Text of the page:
University of Nottingham boosts private cloud capacity with VKernel

News Rene Millman Jan 28, 2013

Academic institution increases virtual machine density as well as enhancing infrastructure management

The University of Nottingham has signed a deal with Dell’s software arm to supply the institution with capacity management and performance monitoring products that are designed to increase the institution’s private cloud capacity.

To save money and reduce its carbon footprint, the university decided to consolidate and virtualise all servers into the data centres on its UK campus. It will use VKernel to manage is VMware-based infrastructure.

The university was looking to identify ways to optimise the infrastructure it had and meet the business goals of its virtualisation initiative. Specifically, the University of Nottingham has been able to correctly size VMs, freeing up resources to increase virtual server density.

“Rightsizing VMs using the VKernel software has given us a considerable amount of manoeuvring room, and that has spared the university from facing some very expensive alternatives for growing our total capacity,” said University of Nottingham system developer Craig Place.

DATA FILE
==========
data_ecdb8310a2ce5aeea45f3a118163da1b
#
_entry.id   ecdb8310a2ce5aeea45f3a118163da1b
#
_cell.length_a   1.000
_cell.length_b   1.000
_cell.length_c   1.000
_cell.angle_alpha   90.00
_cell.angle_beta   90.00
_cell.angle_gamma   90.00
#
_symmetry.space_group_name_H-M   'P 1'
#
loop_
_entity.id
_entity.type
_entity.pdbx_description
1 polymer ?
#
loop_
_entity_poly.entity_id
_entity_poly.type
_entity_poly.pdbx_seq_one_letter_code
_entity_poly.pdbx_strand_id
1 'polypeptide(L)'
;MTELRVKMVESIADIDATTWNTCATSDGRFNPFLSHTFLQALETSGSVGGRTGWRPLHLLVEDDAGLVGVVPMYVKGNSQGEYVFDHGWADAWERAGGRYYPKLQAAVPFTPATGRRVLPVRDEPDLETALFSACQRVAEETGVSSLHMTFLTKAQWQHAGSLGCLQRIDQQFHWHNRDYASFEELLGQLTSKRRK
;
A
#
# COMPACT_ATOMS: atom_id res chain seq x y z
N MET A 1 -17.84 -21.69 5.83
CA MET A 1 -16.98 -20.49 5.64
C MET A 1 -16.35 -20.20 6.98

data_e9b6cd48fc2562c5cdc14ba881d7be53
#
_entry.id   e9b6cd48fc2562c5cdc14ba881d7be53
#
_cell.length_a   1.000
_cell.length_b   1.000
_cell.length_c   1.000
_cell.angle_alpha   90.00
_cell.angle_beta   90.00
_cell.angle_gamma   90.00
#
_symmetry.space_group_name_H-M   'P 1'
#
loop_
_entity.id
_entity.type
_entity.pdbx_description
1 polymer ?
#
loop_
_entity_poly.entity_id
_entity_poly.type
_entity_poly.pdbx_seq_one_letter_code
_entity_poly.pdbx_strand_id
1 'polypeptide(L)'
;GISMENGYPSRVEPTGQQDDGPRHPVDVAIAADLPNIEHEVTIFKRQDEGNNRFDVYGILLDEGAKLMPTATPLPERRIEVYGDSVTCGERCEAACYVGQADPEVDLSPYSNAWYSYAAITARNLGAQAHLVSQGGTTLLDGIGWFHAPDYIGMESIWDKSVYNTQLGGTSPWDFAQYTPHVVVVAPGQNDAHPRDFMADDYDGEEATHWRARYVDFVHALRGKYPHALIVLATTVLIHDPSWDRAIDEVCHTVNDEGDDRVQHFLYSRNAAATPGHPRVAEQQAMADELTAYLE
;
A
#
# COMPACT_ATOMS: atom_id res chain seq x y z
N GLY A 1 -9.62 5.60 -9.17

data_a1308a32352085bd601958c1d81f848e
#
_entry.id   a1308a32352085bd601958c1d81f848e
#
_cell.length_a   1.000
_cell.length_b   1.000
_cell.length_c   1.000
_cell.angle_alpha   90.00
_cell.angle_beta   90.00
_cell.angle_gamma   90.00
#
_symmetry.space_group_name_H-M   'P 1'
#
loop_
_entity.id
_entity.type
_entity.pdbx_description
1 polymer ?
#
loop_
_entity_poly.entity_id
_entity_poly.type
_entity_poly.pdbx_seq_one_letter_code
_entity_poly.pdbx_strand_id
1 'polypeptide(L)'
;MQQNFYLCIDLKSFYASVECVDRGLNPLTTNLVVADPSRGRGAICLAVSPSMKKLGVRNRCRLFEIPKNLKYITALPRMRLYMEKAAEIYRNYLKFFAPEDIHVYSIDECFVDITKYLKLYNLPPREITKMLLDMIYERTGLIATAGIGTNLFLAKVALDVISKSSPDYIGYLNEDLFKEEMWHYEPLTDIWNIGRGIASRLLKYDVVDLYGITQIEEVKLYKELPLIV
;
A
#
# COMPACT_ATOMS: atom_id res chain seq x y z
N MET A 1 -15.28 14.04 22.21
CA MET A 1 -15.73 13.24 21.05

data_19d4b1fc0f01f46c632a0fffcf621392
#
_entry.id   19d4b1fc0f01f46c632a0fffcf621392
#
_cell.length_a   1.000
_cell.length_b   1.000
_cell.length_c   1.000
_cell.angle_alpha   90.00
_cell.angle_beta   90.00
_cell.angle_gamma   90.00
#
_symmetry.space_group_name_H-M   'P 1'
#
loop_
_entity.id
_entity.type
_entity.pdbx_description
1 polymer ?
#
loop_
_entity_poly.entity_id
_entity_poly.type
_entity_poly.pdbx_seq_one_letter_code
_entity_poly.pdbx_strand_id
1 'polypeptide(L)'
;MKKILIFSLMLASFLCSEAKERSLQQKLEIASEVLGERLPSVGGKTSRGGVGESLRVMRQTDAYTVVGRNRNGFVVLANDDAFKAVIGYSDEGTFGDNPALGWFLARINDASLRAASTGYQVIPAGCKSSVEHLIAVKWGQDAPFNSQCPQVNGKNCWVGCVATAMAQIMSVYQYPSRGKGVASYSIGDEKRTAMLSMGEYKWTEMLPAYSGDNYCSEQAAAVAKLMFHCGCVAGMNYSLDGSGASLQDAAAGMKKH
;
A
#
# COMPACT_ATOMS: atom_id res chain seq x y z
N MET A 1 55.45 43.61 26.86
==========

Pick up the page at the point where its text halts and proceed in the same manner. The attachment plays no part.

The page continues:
He added that the product has allowed the university to identify wasted data files that can now be removed. The reclaimed capacity can then be redeployed to other virtual machines, resulting in significant savings and further aiding server consolidation goals.

“I don’t think we would have been able to find as many files left on the environment to reclaim. In the last month alone, I’ve cleared off nearly 200 GB of storage. If we’re looking at roughly 20 GB per VM, that equates to several additional VMs that we can add. This helps us squeeze that last VM on to an ESX host without impacting performance,” Place added.

Eric Jackson, senior director of product management at Dell said that one of the main drivers for virtualisation projects, such as the one Nottingham engaged in, is to reduce the overhead from maintaining multiple physical servers through consolidation.

Jackson said that the advance analytics VKernel had allowed easy implementable recommendations on VM sizing, waste removal and optimal VM placement. “Incorporating these capabilities into a virtualised environment allows VM administrators to more efficiently use existing hardware, increasing investment return from the virtualisation project,” he added.